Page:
Also note that if you screw or clamp anything into your GeekDesk, you need to make sure its thickness is acceptable—it’s too thin for a lot of hardware, so I’ve had to get special screws or jury-rig a spacer in some clamps. Furthermore, GeekDesk is a little dicey when it comes to weight management and overall stability compared to some of its competitors. I’ve tightened the frame every few months (hang on to that allen wrench), but I worry about all the weight I currently have on it. I don’t think I’d be able to add a giant second external monitor, for example.

Lastly, the GeekDesk doesn’t have any memory presets for height. This isn’t wildly important if your desk is pushed against a wall where you can make a little mark or something, but my desk floats in the middle of the room so I don’t have that option. I kinda wish there were a few presets even though I mostly get by just going by what feels best. I don’t love having to press two buttons to lift and lower it, either—I get that it’s a safety mechanism, but I’d like to be able to one-hand it.

Oh, and I’m not a treadmill desk person, but if I wanted to be I don’t think the GeekDesk would be tall enough for me (I’m 5’11”). Unless you got really fancy and set your treadmill into your floor, the height of the treadmill would make the tallest possible position of the GeekDesk too short to comfortably type while maintaining a good monitor height, even with a pretty darn tall monitor arm. Granted, I haven’t actually tested this setup, but my sense from the height presets I currently use is that it wouldn’t work out. (I generally max out the desk’s height when I’m standing at it, with my keyboard tray in a low position.)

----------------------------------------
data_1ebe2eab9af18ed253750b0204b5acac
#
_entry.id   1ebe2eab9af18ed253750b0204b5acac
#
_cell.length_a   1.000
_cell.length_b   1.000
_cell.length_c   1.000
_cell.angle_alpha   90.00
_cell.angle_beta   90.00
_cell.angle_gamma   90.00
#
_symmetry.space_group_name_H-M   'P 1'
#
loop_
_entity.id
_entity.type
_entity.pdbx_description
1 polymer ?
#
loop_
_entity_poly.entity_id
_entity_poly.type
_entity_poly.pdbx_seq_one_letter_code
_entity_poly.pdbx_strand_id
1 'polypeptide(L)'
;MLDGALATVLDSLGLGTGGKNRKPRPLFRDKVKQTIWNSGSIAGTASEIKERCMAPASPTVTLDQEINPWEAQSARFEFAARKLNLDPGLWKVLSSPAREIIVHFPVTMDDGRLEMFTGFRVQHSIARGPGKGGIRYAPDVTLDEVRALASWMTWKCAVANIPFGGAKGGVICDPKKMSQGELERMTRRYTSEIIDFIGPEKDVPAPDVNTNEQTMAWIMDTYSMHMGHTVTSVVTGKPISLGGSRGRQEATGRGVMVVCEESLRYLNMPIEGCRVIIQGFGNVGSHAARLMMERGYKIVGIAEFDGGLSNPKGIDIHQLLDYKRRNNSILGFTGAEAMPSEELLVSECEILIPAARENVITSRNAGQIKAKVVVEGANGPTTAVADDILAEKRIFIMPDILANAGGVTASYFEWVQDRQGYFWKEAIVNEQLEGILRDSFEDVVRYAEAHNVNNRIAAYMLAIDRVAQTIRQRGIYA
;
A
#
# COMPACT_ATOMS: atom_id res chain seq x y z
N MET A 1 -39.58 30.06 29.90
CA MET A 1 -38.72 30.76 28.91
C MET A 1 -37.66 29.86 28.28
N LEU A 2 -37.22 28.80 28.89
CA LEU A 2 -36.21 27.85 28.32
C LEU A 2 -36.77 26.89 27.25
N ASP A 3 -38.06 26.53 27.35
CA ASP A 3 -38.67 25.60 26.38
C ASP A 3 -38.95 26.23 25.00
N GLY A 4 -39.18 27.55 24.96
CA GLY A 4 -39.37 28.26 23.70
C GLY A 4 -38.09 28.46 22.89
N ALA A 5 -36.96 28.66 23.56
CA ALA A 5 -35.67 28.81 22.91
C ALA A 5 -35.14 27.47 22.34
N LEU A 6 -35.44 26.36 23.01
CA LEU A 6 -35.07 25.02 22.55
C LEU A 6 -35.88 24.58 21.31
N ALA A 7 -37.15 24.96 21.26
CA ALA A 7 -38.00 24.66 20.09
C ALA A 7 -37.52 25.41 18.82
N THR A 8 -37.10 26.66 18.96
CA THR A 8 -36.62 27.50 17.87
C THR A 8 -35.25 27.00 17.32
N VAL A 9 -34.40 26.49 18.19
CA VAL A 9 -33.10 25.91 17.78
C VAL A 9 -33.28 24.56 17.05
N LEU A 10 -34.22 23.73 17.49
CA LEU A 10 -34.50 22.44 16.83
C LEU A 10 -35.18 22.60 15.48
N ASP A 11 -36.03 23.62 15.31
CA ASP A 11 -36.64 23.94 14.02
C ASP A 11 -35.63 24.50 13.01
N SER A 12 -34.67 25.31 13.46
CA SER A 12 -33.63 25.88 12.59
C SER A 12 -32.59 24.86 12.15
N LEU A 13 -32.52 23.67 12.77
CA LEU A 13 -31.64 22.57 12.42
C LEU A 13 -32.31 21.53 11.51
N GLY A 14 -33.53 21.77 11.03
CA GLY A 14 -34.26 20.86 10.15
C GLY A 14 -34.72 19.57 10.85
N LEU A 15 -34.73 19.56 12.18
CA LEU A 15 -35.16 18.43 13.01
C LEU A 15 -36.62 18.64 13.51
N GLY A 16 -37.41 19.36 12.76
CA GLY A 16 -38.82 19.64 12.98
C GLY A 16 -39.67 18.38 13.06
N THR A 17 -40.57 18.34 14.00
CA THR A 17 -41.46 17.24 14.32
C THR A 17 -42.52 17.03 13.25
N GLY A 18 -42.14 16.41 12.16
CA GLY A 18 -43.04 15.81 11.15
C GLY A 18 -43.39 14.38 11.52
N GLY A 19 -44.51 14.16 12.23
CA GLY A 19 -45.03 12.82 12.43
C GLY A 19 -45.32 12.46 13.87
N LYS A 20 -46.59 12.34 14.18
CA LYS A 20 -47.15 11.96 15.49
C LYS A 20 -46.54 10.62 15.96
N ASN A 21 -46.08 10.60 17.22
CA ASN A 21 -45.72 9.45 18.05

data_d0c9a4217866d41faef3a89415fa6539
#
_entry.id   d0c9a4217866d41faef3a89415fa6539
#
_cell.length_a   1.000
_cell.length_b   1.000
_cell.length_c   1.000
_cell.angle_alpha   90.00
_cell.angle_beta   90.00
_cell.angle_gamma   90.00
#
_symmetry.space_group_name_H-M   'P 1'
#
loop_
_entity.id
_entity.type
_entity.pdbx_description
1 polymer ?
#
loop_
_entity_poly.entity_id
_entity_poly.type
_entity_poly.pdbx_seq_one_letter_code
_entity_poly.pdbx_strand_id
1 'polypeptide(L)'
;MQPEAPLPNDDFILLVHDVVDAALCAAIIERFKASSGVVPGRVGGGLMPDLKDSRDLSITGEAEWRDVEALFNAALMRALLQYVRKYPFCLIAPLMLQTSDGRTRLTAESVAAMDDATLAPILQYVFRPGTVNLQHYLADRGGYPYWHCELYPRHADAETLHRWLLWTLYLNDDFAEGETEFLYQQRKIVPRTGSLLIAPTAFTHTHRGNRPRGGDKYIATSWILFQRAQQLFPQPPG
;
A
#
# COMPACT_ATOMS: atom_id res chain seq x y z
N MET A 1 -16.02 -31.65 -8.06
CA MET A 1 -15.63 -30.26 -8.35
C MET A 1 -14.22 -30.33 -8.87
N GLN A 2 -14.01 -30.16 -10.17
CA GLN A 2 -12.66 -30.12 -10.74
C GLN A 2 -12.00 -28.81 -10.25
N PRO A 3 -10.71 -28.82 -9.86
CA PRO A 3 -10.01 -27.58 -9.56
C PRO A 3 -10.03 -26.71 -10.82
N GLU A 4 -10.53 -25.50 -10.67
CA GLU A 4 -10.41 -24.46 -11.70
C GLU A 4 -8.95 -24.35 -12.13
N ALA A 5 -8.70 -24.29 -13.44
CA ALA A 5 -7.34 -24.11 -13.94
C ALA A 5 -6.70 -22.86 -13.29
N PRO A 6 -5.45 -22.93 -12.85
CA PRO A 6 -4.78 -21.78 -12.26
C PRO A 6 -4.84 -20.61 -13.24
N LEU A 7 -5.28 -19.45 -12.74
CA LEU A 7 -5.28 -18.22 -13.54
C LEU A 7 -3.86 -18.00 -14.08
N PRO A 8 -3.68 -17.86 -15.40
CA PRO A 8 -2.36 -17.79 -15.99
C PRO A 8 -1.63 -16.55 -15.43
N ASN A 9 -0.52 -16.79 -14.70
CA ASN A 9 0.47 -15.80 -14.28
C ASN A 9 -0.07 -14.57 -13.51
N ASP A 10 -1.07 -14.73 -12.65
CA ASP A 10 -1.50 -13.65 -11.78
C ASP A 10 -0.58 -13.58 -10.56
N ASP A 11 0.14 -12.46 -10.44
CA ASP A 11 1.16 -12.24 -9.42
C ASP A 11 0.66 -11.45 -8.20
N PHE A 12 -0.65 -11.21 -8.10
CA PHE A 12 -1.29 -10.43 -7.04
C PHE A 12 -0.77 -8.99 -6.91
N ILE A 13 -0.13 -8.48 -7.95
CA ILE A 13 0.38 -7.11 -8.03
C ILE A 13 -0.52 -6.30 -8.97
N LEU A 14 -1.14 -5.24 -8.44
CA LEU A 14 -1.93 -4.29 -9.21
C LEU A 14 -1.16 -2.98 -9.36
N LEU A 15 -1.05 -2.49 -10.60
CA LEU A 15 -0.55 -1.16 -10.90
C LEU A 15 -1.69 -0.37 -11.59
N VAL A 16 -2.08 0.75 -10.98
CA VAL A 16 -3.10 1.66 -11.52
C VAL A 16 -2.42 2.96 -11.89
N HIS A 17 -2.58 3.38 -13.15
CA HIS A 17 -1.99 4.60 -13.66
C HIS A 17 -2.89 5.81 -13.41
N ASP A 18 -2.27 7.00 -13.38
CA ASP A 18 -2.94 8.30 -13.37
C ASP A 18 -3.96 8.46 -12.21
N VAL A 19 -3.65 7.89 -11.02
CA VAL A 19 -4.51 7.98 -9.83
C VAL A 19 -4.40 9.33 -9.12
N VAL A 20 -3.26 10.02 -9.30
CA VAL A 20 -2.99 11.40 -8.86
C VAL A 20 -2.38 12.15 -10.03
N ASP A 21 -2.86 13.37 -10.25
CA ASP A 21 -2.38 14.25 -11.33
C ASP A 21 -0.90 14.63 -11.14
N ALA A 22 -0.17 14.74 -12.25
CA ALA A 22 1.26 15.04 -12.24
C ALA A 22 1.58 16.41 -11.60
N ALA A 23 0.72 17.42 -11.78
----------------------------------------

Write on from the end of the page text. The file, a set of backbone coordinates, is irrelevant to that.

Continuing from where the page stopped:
The GeekDesk was the right price point at the time I made the purchase, but I’d consider getting a different brand if I were in the market for a sit/stand desk today.  At the very least, I’d say do more research than I did; there are far more options available today as standing desks gain popularity.

Monitor arm and accessories

I’ve got my 13″ MacBook Pro and external monitor in an ESI dual monitor holder and laptop tray. I love the arm 90% of the time, but it’s just barely too short for my desired ergonomic viewing angle and FaceTime webcam height. (I’m 5’11” with a fairly long torso; a monitor with an integrated webcam at the top would help with the latter point.) Test and measure to make sure the arm you get goes as high or low as you need, especially if you’re tall and/or you use an adjustable height desk. Mine definitely doesn’t have enough flexibility for my preferences; I could also use some monitor pitch tilting which it doesn’t offer. Some brands allow for a setup that let you buy a separate “raiser” piece; even if you don’t spring for that at the beginning, it’s a nice option to have if you discover you need more flexibility.